If given a choice, most consumers would choose to buy a non-GM food item — though most don’t read the labels
Health Canada says the results of a 2016 survey of consumer views on genetically modified foods will help the department communicate to Canadians.
However, opinions remain largely unchanged from previous research that showed consumers are skeptical about, if not completely opposed to, genetically modified foods, the report said.
“The findings from this public opinion research will be used by Health Canada to more effectively communicate to Canadians how food products derived from biotechnology are assessed and regulated under the Food and Drug Regulations, as well as the safety of these products,” said a statement issued after federal health minister Jane Philpott was unavailable for an interview.
GM foods have been on the Canadian market for decades and although government has repeatedly assured consumers of their safety, consumers remain wary.
The report, done by the Strategic Counsel market research firm last March after consulting focus groups and an online survey, found people don’t know much about GM foods, don’t understand why they are necessary, and don’t know which information to believe.
Related stories in this issue:
- Farm groups challenge food company’s non-GM pledge
- Consumers searchfor trustworthy GMO information
- Grappling with GM animals
- Farmers have much to teach consumers
- Public’s anti-GMO perception tainted by media, say Green Party, NFU
- Case made for labelling, but questions abound
- Judge GM on a case-by-case basis: experts
- The debate over GM foods
- Farmers play important role in building consumer trust
- Divergence: If GM technology is safe, why don’t consumers trust it?
This is a challenge for policy makers and those tasked with communicating food safety and regulatory policies, such as Health Canada, the report said.
“The massive anti-GMO movement, and accompanying volume of information, presents a significant challenge for Health Canada in terms of being a credible neutral regulator, in that there would be a strong likelihood that any decisions/announcements would be received through a conditioned lens.”
Key among the findings is consumers’ lack of basic understanding of food science and technology.
Sixty-one percent of respondents said the term genetic modification is negative, and many believe that process involves injecting foods with hormones, antibiotics, steroids or other substances.
“The term ‘Franken-food’ came up in almost every focus group in the context of discussions about GM foods, although many consumers clearly know very little about the actual science of genetic modification,” the report said.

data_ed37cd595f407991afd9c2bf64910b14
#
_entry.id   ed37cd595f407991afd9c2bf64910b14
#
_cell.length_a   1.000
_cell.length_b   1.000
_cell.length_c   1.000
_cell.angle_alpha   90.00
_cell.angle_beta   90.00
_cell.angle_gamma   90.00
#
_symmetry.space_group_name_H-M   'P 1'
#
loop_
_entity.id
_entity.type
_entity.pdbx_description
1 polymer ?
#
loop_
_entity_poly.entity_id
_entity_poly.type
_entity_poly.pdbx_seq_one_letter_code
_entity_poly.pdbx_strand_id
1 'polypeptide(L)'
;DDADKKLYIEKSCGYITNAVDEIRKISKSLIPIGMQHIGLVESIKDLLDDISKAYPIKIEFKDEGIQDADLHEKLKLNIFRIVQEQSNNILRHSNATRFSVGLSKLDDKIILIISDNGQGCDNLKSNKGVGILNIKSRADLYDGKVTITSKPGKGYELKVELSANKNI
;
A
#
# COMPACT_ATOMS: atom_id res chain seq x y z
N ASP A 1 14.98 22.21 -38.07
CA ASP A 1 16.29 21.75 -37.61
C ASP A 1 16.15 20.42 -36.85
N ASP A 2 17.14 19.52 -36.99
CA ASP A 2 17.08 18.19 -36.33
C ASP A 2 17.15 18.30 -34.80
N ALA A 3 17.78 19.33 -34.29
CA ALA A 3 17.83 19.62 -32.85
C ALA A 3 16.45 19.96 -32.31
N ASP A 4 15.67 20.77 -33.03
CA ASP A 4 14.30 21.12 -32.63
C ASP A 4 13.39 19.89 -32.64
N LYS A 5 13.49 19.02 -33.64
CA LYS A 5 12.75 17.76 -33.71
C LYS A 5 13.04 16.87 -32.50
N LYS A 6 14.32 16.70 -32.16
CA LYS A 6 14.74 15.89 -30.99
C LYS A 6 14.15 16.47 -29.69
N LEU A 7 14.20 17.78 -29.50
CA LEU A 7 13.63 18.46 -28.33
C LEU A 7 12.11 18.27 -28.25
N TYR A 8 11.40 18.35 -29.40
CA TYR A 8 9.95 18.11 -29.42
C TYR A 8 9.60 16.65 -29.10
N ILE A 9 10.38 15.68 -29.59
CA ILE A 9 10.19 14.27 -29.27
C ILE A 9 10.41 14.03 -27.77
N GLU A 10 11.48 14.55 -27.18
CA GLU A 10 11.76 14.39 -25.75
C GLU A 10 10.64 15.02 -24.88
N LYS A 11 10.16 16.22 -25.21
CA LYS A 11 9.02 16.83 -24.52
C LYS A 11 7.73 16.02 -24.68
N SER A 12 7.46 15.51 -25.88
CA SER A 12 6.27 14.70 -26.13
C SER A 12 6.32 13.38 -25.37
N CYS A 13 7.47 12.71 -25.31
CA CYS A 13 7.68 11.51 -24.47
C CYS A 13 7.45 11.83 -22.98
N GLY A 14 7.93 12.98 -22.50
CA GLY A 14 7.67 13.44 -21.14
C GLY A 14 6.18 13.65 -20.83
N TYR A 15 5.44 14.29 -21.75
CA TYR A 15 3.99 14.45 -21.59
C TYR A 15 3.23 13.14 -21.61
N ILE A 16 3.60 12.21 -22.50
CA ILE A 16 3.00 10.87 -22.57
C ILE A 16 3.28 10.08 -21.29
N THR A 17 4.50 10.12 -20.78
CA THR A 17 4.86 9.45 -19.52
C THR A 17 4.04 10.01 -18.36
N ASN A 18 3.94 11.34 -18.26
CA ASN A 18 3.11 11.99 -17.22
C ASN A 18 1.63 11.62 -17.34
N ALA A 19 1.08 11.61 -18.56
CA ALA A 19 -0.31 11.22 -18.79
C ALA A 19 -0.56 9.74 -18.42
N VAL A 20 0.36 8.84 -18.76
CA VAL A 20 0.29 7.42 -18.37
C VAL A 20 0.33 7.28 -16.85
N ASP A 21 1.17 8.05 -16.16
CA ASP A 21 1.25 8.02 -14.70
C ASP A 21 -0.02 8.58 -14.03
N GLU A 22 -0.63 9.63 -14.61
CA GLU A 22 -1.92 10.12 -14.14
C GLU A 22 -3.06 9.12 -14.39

“It is clear that, for quite some time, there has been and continues to be an information void on this issue which has been rather successfully filled by the anti-GMO view.”
The survey found 26 percent of respondents said they would be comfortable eating GM foods and only 22 percent supported their development and sale in Canada.
“It is clear that significant efforts to inform and educate Canadians would be required in order to shift views in a more positive direction.”
The results were similar across the focus groups and the survey, indicating little difference in opinions by demographics or region.
Even on the Prairies, where consumers might be considered closer to the farm, parents in the focus group were more neutral to negative in their initial impression of GM foods, compared to the general population, which tended to be neutral to positive.
“What was perhaps somewhat surprising in this location was that there was virtually no significant difference between Saskatoon and other locations in terms of their understanding of and views regarding GM foods,” said the report.
Quebec City focus group participants appeared to have greater confidence in the safety of GM foods.
But the report also identifies that nearly half of the respondents don’t understand why GM foods are necessary. Consumers don’t believe the argument that genetic modification will produce more affordable, sustainable food and ensure food supply.
More than half believe GM is a way for corporations to increase their profits, and 78 percent want their GM food labelled.
But the research also found that 76 percent of respondents still list price as the most significant factor when they buy food.
To Stuart Smyth, a University of Saskatchewan professor who researches biotechnology and innovations, it signals that consumers say one thing but do another.
“They may respond to a survey and say absolutely I want this or I want that, but when the rubber meets the road and they’re in the grocery store, it’s get in, get what you want, and get out as quick as you can,” he said.
Similarly, 78 percent of respondents believe that GM foods should be labelled but 45 percent said they rarely or never look at labels.
“I struggle to see how they can get to 78 percent of a concern level,” Smyth said. “Consumer purchasing decisions don’t correlate to what they’re expressing.”
Still, the survey found that, if consumers had a choice, 62 percent would choose to buy a non-GM food item.
Finally, the report noted that 70 percent of Canadians view the federal government as a trustworthy source when it comes to GM foods. This compares to 54 percent of scientists working for food product companies and half of environmental activists.
Smyth said governments, agriculture and academics have not communicated the technology well and it will likely take decades more to educate consumers.
The study cost $119,060.19.